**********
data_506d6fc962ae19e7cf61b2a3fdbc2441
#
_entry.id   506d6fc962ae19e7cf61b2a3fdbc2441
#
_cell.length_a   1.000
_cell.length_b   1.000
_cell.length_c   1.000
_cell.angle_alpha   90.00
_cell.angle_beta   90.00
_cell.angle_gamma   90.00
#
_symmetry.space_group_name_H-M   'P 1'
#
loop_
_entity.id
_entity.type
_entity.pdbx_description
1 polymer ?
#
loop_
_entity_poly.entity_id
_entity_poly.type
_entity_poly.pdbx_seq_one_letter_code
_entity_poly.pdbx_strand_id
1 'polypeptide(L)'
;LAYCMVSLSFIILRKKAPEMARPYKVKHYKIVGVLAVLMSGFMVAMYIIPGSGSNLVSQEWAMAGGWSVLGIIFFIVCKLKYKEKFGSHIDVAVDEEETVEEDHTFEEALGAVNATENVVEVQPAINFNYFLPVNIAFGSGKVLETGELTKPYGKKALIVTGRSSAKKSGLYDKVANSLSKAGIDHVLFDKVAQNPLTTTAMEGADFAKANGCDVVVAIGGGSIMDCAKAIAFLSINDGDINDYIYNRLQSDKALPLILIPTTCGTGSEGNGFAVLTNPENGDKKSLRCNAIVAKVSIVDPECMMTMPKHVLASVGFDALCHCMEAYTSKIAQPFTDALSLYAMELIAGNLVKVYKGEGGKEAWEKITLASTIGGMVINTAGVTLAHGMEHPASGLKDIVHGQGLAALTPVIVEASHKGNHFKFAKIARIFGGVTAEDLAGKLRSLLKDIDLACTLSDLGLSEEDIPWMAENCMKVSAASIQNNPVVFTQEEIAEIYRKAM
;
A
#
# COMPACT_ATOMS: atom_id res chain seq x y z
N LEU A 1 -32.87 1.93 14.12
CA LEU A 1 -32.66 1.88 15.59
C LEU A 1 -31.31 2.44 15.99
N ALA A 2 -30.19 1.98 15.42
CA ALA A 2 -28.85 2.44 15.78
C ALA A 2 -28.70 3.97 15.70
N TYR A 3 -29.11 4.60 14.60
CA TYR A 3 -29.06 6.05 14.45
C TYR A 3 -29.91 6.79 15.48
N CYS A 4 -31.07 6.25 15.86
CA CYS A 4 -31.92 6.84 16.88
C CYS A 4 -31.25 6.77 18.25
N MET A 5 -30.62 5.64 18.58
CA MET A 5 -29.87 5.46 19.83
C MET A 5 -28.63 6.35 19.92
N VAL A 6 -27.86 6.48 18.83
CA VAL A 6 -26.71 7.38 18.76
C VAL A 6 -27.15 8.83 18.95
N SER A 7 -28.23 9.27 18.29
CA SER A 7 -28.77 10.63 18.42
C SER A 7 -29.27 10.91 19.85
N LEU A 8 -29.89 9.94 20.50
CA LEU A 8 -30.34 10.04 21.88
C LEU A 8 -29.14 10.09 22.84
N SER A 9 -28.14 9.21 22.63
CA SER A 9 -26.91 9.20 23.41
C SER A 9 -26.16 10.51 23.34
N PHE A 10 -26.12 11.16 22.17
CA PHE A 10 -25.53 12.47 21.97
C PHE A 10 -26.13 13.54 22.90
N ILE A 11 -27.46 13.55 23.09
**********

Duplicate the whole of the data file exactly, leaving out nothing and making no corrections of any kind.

data_506d6fc962ae19e7cf61b2a3fdbc2441
#
_entry.id   506d6fc962ae19e7cf61b2a3fdbc2441
#
_cell.length_a   1.000
_cell.length_b   1.000
_cell.length_c   1.000
_cell.angle_alpha   90.00
_cell.angle_beta   90.00
_cell.angle_gamma   90.00
#
_symmetry.space_group_name_H-M   'P 1'
#
loop_
_entity.id
_entity.type
_entity.pdbx_description
1 polymer ?
#
loop_
_entity_poly.entity_id
_entity_poly.type
_entity_poly.pdbx_seq_one_letter_code
_entity_poly.pdbx_strand_id
1 'polypeptide(L)'
;LAYCMVSLSFIILRKKAPEMARPYKVKHYKIVGVLAVLMSGFMVAMYIIPGSGSNLVSQEWAMAGGWSVLGIIFFIVCKLKYKEKFGSHIDVAVDEEETVEEDHTFEEALGAVNATENVVEVQPAINFNYFLPVNIAFGSGKVLETGELTKPYGKKALIVTGRSSAKKSGLYDKVANSLSKAGIDHVLFDKVAQNPLTTTAMEGADFAKANGCDVVVAIGGGSIMDCAKAIAFLSINDGDINDYIYNRLQSDKALPLILIPTTCGTGSEGNGFAVLTNPENGDKKSLRCNAIVAKVSIVDPECMMTMPKHVLASVGFDALCHCMEAYTSKIAQPFTDALSLYAMELIAGNLVKVYKGEGGKEAWEKITLASTIGGMVINTAGVTLAHGMEHPASGLKDIVHGQGLAALTPVIVEASHKGNHFKFAKIARIFGGVTAEDLAGKLRSLLKDIDLACTLSDLGLSEEDIPWMAENCMKVSAASIQNNPVVFTQEEIAEIYRKAM
;
A
#
# COMPACT_ATOMS: atom_id res chain seq x y z
N LEU A 1 -32.87 1.93 14.12
CA LEU A 1 -32.66 1.88 15.59
C LEU A 1 -31.31 2.44 15.99
N ALA A 2 -30.19 1.98 15.42
CA ALA A 2 -28.85 2.44 15.78
C ALA A 2 -28.70 3.97 15.70
N TYR A 3 -29.11 4.60 14.60
CA TYR A 3 -29.06 6.05 14.45
C TYR A 3 -29.91 6.79 15.48
N CYS A 4 -31.07 6.25 15.86
CA CYS A 4 -31.92 6.84 16.88
C CYS A 4 -31.25 6.77 18.25
N MET A 5 -30.62 5.64 18.58
CA MET A 5 -29.87 5.46 19.83
C MET A 5 -28.63 6.35 19.92
N VAL A 6 -27.86 6.48 18.83
CA VAL A 6 -26.71 7.38 18.76
C VAL A 6 -27.15 8.83 18.95
N SER A 7 -28.23 9.27 18.29
CA SER A 7 -28.77 10.63 18.42
C SER A 7 -29.27 10.91 19.85
N LEU A 8 -29.89 9.94 20.50
CA LEU A 8 -30.34 10.04 21.88
C LEU A 8 -29.14 10.09 22.84
N SER A 9 -28.14 9.21 22.63
CA SER A 9 -26.91 9.20 23.41
C SER A 9 -26.16 10.51 23.34
N PHE A 10 -26.12 11.16 22.17
CA PHE A 10 -25.53 12.47 21.97
C PHE A 10 -26.13 13.54 22.90
N ILE A 11 -27.46 13.55 23.09